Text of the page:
- The Washington Times - Friday, September 30, 2005

A key Virginia gun rights lobby said yesterday that it will not endorse a candidate in the gubernatorial race but is urging its members not to sit out the election, as many did in 2001.

Philip Van Cleave, president of the Virginia Citizens Defense League (VCDL), yesterday said Democrat Timothy M. Kaine was the only candidate to complete the group’s survey on gun issues.

Republican Jerry W. Kilgore, who has the backing of the National Rifle Association, did not submit the survey, nor did independent candidate H. Russell Potts Jr.

“We don’t have enough information to endorse anybody,” Mr. Van Cleave said.

Both the VCDL and NRA declined to endorse candidates in the 2001 race between Republican Mark L. Earley and Democrat Mark Warner. However, two weeks before the election, the NRA sent a letter urging members to vote for Mr. Earley.

Mr. Van Cleave said many voters stayed home because they were “disenchanted” with the Earley campaign. He is urging members to vote Nov. 8, even if they skip a choice for governor.

“We understand that many of you are considering sitting out the election due to the lack of a standout pro-gun candidate in the governor’s race. Go to the polls and vote,” the group writes in a newsletter, noting the importance of other statewide races and contests for the House of Delegates.

The VCDL’s newsletter and endorsements reach about 7,000 people.

Meanwhile, the group’s political action committee yesterday endorsed Republican William T. Bolling for lieutenant governor.

Mr. Kilgore will not be seeking the group’s endorsement, campaign spokesman Tucker Martin said.

“While we have great respect for the members of the VCDL, their President Phillip Van Cleave unfortunately has no credibility on Second Amendment issues and that is why we did not participate,” Mr. Martin said, declining to elaborate.

Mr. Van Cleave laughed when he heard Mr. Martin’s comment.

“I have no idea where that’s coming from,” he said. “I’m sorry to hear them say that. We’ve been nothing but polite to that campaign. That answer is not going to fly.”

House Majority Leader H. Morgan Griffith, Salem Republican, also was confused by the comment and called Mr. Van Cleave “credible.”

“I like Phillip,” he said. “He’s a sincere and knowledgeable individual when it comes to protecting gun rights.”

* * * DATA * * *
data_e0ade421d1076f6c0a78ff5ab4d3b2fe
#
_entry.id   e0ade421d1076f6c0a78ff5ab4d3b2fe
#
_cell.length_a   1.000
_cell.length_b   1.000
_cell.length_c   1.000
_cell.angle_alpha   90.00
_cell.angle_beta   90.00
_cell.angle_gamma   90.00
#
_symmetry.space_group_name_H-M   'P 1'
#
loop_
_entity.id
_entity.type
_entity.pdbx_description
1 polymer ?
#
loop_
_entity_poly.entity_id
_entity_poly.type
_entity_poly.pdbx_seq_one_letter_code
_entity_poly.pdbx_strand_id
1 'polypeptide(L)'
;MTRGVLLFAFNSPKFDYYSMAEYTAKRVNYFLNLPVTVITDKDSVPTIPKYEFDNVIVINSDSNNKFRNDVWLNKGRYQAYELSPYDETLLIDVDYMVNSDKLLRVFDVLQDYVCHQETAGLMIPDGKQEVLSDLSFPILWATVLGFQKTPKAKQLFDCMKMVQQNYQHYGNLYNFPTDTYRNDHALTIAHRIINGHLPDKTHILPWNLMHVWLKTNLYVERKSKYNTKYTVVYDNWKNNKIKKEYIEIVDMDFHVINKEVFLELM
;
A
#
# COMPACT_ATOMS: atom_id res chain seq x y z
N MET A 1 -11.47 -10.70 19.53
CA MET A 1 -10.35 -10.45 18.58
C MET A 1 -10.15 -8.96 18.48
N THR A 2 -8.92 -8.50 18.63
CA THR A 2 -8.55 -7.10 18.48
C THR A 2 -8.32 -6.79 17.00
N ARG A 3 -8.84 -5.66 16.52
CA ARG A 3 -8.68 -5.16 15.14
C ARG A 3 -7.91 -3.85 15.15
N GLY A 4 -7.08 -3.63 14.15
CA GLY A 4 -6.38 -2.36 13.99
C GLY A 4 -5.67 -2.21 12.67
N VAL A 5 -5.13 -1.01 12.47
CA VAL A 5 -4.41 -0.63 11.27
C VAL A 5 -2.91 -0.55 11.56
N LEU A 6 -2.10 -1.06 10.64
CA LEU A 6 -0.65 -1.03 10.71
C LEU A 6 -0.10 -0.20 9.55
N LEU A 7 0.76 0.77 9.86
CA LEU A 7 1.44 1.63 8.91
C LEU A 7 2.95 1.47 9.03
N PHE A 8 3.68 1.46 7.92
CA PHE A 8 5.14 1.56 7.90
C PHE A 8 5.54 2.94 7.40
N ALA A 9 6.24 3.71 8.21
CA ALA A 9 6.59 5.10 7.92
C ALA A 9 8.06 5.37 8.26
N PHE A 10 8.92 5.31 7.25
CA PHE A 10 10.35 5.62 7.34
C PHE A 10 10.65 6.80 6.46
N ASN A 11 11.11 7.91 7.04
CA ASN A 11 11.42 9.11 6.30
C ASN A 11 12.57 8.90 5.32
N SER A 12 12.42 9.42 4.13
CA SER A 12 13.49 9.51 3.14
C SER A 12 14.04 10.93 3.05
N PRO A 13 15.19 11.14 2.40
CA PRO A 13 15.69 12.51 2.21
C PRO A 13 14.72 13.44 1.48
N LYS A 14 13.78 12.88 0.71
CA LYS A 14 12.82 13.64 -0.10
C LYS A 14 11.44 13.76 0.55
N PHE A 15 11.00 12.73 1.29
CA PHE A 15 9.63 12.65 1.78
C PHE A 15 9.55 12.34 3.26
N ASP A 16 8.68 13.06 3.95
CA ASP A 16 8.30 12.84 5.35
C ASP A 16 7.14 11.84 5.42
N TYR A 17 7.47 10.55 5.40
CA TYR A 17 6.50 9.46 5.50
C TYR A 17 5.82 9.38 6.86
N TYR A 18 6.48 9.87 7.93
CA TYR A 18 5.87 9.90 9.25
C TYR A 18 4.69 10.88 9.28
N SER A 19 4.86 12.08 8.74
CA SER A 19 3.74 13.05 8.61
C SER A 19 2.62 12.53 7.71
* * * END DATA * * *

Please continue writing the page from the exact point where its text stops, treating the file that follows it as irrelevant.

Mr. Griffith, however, has not returned his VCDL survey, which includes questions about where candidates stand on efforts to repeal the ban on concealed weapons in bars. VCDL wants to repeal the ban.

Mr. Martin said the NRA is “lock, stock and barrel behind us.”

The NRA gubernatorial endorsement is forthcoming, with Mr. Kilgore having an “A” rating and Mr. Kaine an “F” rating.

The group has criticized Mr. Kaine for chartering buses to take participants to the Million Mom March gun-control rally in the District in 2000. Mr. Kaine, who was mayor of Richmond at the time, has said he was showing sympathy for gun-crime victims.

VCDL’s newsletter said Mr. Kaine’s record as mayor of Richmond is “of concern.”

Gun-rights advocates may be a small voting bloc, but polls show the race is tied between Mr. Kaine and Mr. Kilgore. A small portion of the electorate could swing the election.

The NRA says that more than 115,000 state members vote solely on gun-rights issues.

The VCDL announcement was made one day after the NRA issued a rare endorsement of a Democrat for attorney general.

The NRA endorsed R. Creigh Deeds, a state senator from Bath County, for his sponsorship of a constitutional amendment guaranteeing the right to hunt, fish and trap game.

VCDL declined to endorse Mr. Deeds or Robert F. McDonnell, a Republican delegate from Virginia Beach, because the two hold similar positions.

“The gun owner can’t lose one way or another on these two candidates,” Mr. Van Cleave said.

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